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Using Social Media to Support Sandy Victims

Posted By Jen Reeves On November 5, 2012 @ 11:32 am In The Download | Comments Disabled

[1]Hurricane Sandy roared into the East Coast during my first week as the AARP’s new social media [2] trainer. I noticed how many people were sharing incorrect information on social media and wrote a post explaining ways [3] you can check the information you share with friends. In the aftermath of the storm and the growing crisis to provide assistance to thousands of people in 12 different states, I wanted to reach out and help. Luckily I’m friends with a leader at the Red Cross [4] who encouraged me to jump in as a digital volunteer at the organization’s Washington, DC headquarters. I had to extend my stay here thanks to the storm, so I loved the chance to help.

The Red Cross has an operations center that tracks messages and helps a digital team target locations and needs across the storm ravaged areas. I had the opportunity to help listen to questions, requests and needs on Facebook [5], Twitter [6] and Instagram [7]. (That’s me in the picture with a purple and white shirt.)

The one thing I found remarkable about social media in a crisis is how helpful and challenging it can be at the same time. If the Red Cross did not have a team of people listening to the online conversations, locations in need could have been missed. And there are SO many portions of the East Coast in need. I may not be a Red Cross volunteer who can travel to help, but I feel like I was able to make a difference from behind a computer screen. There are so many emotions running high during this difficult time.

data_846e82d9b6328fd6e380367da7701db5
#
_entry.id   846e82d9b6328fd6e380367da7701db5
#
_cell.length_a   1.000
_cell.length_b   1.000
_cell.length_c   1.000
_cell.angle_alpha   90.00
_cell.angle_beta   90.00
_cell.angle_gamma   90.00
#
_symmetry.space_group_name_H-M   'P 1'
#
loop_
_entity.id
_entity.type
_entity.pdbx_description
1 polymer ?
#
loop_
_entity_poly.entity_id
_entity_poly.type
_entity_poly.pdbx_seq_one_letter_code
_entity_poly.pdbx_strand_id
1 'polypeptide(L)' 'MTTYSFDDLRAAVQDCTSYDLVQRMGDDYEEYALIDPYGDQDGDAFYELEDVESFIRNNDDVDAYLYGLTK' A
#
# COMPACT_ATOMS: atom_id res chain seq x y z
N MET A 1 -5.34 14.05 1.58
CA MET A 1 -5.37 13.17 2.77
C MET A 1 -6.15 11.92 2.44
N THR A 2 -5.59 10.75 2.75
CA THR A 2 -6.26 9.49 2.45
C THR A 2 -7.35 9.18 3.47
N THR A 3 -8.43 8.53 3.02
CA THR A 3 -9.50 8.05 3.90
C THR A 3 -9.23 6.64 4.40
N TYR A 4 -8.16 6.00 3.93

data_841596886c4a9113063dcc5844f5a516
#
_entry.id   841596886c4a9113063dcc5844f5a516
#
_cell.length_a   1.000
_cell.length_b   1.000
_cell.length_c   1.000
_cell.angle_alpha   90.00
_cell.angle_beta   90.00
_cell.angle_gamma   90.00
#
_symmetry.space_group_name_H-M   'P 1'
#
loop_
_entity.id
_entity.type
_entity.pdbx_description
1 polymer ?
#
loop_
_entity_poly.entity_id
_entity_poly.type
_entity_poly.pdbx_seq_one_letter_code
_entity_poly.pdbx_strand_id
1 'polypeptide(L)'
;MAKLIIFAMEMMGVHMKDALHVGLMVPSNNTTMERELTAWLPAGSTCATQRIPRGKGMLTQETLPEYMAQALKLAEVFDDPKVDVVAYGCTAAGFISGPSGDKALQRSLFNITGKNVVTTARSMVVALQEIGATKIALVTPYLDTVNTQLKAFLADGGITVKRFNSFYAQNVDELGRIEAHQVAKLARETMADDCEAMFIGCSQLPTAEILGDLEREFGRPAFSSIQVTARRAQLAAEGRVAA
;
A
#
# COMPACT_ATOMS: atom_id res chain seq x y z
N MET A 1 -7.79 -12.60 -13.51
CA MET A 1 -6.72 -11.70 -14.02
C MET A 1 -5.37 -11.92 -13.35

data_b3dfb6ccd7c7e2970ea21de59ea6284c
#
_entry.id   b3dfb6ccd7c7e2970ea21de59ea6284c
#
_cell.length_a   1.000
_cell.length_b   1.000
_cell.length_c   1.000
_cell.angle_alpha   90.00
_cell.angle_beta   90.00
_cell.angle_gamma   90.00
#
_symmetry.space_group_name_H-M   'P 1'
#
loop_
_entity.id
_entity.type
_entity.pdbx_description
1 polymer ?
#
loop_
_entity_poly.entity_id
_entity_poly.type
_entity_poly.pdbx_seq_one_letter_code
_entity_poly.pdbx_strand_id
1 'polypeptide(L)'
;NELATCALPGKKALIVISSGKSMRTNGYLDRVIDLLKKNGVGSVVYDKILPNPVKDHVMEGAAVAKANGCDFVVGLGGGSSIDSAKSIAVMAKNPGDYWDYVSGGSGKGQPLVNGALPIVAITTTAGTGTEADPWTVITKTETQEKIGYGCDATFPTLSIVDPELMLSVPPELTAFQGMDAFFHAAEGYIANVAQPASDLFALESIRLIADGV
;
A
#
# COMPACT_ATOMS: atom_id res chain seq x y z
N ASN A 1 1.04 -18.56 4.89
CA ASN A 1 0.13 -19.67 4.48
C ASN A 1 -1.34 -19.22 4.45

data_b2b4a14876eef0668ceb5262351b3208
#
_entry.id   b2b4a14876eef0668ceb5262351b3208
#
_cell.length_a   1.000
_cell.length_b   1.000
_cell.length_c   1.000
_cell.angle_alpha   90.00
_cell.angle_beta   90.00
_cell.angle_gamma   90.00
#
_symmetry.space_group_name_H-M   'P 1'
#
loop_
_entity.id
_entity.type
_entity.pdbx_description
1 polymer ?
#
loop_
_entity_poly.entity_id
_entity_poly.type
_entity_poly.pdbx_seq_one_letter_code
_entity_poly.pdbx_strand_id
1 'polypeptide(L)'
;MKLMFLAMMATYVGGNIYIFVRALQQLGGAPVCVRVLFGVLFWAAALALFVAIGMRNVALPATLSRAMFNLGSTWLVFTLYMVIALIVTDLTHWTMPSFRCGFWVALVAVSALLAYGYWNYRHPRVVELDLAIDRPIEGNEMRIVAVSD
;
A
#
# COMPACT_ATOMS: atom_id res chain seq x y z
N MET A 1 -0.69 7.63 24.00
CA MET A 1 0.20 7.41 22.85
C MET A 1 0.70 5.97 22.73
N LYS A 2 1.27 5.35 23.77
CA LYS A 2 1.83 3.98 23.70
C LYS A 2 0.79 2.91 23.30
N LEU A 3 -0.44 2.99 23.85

JEN’S SOCIAL MEDIA TIP: If you are interested in participating in the Red Cross Digital Volunteer program, you can learn more at this link [8]. If you are interested in giving to victims of Superstorm Sandy, you are welcome to take part in the AARP Foundation’s matching fundraiser [9]. If you can help raise $500,000, the AARP Foundation will match it. I also collected many different resources to volunteer and donate on the Red Cross Facebook page [5].

In the aftermath of Hurricane Sandy, did you catch yourself volunteering or donating your time or money in a different way? We’d love to hear from you.

[Photo credit: Laura Howe, American Red Cross [10]]

Article printed from AARP: http://blog.aarp.org

URL to article: http://blog.aarp.org/2012/11/05/using-social-media-to-support-sandy-victims/

URLs in this post:

[1] Image: http://aarpblog.files.wordpress.com/2012/11/8150928148_fdbfcd6e54_o.jpg

[2] AARP’s new social media: http://www.aarp.org/technology/social-media/

[3] wrote a post explaining ways: http://blog.aarp.org/2012/10/30/social-media-lessons-from-hurricane-sandy/

[4] Red Cross: http://redcross.org

[5] Facebook: http://facebook.com/redcross

[6] Twitter: http://twitter.com/redcross

[7] Instagram: http://statigr.am/viewer.php#/user/24280769/

[8] learn more at this link: http://blog.redcross.org/disaster-digital-volunteer-training/

[9] AARP Foundation’s matching fundraiser: https://secure2.convio.net/aarp1/site/Donation2?df_id=8380&8380.donation=form1&cmp=LNK-FDN-110112-ReliefEffort

[10] Laura Howe, American Red Cross: http://www.flickr.com/photos/americanredcross/8150928148/

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